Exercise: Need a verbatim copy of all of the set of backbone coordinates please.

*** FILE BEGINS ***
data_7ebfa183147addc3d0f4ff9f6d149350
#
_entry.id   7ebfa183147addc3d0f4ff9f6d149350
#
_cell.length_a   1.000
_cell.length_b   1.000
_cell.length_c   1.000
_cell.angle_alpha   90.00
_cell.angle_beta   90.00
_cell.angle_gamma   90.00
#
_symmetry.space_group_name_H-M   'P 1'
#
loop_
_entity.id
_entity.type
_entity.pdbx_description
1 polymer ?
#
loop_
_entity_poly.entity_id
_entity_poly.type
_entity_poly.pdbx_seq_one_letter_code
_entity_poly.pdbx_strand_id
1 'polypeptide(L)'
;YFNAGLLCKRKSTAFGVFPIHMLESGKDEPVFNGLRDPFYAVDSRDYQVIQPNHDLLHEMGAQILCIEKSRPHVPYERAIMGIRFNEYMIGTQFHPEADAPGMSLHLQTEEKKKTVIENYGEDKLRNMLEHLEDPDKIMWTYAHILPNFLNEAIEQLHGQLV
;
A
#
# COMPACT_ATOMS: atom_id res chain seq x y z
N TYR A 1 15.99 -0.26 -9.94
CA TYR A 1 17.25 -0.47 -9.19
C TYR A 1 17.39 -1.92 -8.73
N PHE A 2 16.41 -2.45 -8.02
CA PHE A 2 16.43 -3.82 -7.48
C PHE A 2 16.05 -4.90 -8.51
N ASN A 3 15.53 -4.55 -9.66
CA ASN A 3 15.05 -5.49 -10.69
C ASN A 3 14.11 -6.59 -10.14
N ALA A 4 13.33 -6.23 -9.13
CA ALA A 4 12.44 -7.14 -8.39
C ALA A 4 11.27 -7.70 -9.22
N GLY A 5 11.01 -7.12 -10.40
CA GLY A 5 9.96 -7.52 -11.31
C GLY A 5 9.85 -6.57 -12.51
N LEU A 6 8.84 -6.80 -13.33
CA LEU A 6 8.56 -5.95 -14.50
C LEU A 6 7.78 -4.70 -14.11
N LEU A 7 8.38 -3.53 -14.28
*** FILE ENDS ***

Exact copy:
data_7ebfa183147addc3d0f4ff9f6d149350
#
_entry.id   7ebfa183147addc3d0f4ff9f6d149350
#
_cell.length_a   1.000
_cell.length_b   1.000
_cell.length_c   1.000
_cell.angle_alpha   90.00
_cell.angle_beta   90.00
_cell.angle_gamma   90.00
#
_symmetry.space_group_name_H-M   'P 1'
#
loop_
_entity.id
_entity.type
_entity.pdbx_description
1 polymer ?
#
loop_
_entity_poly.entity_id
_entity_poly.type
_entity_poly.pdbx_seq_one_letter_code
_entity_poly.pdbx_strand_id
1 'polypeptide(L)'
;YFNAGLLCKRKSTAFGVFPIHMLESGKDEPVFNGLRDPFYAVDSRDYQVIQPNHDLLHEMGAQILCIEKSRPHVPYERAIMGIRFNEYMIGTQFHPEADAPGMSLHLQTEEKKKTVIENYGEDKLRNMLEHLEDPDKIMWTYAHILPNFLNEAIEQLHGQLV
;
A
#
# COMPACT_ATOMS: atom_id res chain seq x y z
N TYR A 1 15.99 -0.26 -9.94
CA TYR A 1 17.25 -0.47 -9.19
C TYR A 1 17.39 -1.92 -8.73
N PHE A 2 16.41 -2.45 -8.02
CA PHE A 2 16.43 -3.82 -7.48
C PHE A 2 16.05 -4.90 -8.51
N ASN A 3 15.53 -4.55 -9.66
CA ASN A 3 15.05 -5.49 -10.69
C ASN A 3 14.11 -6.59 -10.14
N ALA A 4 13.33 -6.23 -9.13
CA ALA A 4 12.44 -7.14 -8.39
C ALA A 4 11.27 -7.70 -9.22
N GLY A 5 11.01 -7.12 -10.40
CA GLY A 5 9.96 -7.52 -11.31
C GLY A 5 9.85 -6.57 -12.51
N LEU A 6 8.84 -6.80 -13.33
CA LEU A 6 8.56 -5.95 -14.50
C LEU A 6 7.78 -4.70 -14.11
N LEU A 7 8.38 -3.53 -14.28